Part of life, it’s how we handle them that separate the girls from the women, viz:
- Michael’s school band camp is this weekend, and he signed up a couple of weeks ago to attend this four-day music-fest with his buddies from high school. Then he got accepted into the Hannaford Youth Band and they have a camp scheduled at the same time. He was very conflicted about which one to attend, and spoke with this HS music teacher last week who said “I want you at the school camp.”. So he declined the invite to the Hannaford camp. On Monday, his school music teacher pulled him out a vocal music class and asked him how his first Hannaford rehearsal went, and how he had decided on which camp to attend. The teacher then told him that he’d learn more at the Hannaford camp, and that while he wanted Michael at school camp, that he’d grow more with the university-aged kids and the higher level of performance. Michael called the Hannaford leaders as soon as he got home from school and was slipped onto the roster at the last minute. They’ll have lots of playing and a chance to improve on the Eb tuba. He’ll also have a clinic with Glen Gould School tubist Sasha Johnson which should be terrific. Plus getting to know his new bandmates. It means I’ll have to drive him up Friday evening and pick him up on Sunday, but I’ll also get a chance to hear them play Sunday afternoon which will be great. I am proud of the way he handled this conflict. That he was loyal to his initial commitment, and able to make a good choice when released from it.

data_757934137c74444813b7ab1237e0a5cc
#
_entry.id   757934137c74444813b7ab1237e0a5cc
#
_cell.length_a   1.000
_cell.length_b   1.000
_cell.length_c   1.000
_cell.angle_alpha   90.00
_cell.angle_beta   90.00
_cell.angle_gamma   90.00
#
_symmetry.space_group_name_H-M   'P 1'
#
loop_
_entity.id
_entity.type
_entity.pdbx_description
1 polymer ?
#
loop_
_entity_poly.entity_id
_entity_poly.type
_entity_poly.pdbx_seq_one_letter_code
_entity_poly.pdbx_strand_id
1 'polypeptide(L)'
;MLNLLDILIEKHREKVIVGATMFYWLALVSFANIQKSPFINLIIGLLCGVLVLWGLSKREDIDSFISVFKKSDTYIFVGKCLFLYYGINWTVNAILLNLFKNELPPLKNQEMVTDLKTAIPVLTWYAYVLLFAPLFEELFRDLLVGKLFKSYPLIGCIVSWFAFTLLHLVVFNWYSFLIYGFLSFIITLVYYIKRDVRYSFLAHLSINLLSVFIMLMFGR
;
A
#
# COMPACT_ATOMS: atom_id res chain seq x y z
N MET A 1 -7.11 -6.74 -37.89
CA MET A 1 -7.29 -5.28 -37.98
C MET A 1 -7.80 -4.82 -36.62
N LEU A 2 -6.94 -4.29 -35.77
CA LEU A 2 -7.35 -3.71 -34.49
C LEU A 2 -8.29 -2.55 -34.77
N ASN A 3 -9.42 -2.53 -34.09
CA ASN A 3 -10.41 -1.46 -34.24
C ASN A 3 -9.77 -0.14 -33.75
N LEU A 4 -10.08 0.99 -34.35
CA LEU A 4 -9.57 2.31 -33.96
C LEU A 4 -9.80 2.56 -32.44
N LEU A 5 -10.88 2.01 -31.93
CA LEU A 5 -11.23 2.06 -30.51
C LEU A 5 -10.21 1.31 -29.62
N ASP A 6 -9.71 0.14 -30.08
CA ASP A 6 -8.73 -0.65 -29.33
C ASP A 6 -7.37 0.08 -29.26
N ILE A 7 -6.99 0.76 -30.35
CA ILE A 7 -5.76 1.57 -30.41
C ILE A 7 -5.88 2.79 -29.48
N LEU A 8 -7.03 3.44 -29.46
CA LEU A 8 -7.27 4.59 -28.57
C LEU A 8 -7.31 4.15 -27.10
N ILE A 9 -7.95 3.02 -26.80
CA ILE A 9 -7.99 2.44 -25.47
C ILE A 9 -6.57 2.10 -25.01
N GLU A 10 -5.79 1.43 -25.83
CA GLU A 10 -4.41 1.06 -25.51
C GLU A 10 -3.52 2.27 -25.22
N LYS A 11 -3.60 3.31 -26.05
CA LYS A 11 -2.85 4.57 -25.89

- I wrote a letter resigning from a local choir. I decided to be direct about my reasons because I really believe in the choir’s mission, was leaving with some regret, and thought that my comments might be helpful. I received a long note from the director outlining his frustrations, mitigating circumstances, and historical issues. I was unaware of all of these things. I have reflected at some length on whether I was correct in sending the original letter. My concerns still stand. I might have been more gracious. I’m not sure, at this point, but I replied with my heartfelt thoughts on the matter, with encouragement, and best wishes.
I grew up in a family that didn’t (doesn’t) do conflict. I married into one that does it loud and proud (and usually well). As I get older, I am more able to express strong opinions and speak from my heart. I am firm with my children, a reasonably good negotiator with my spouse, and consider myself to be straightforward with my friends and peers. I’m past the age of caring what others think of me. I hope that I ask questions that others are too shy to ask. My older son has inherited my (former) reticence, and my younger son is more like his father in that regard. I have learned that it’s important to be heard, but that grace and charity (in the Catholic sense) need to be present.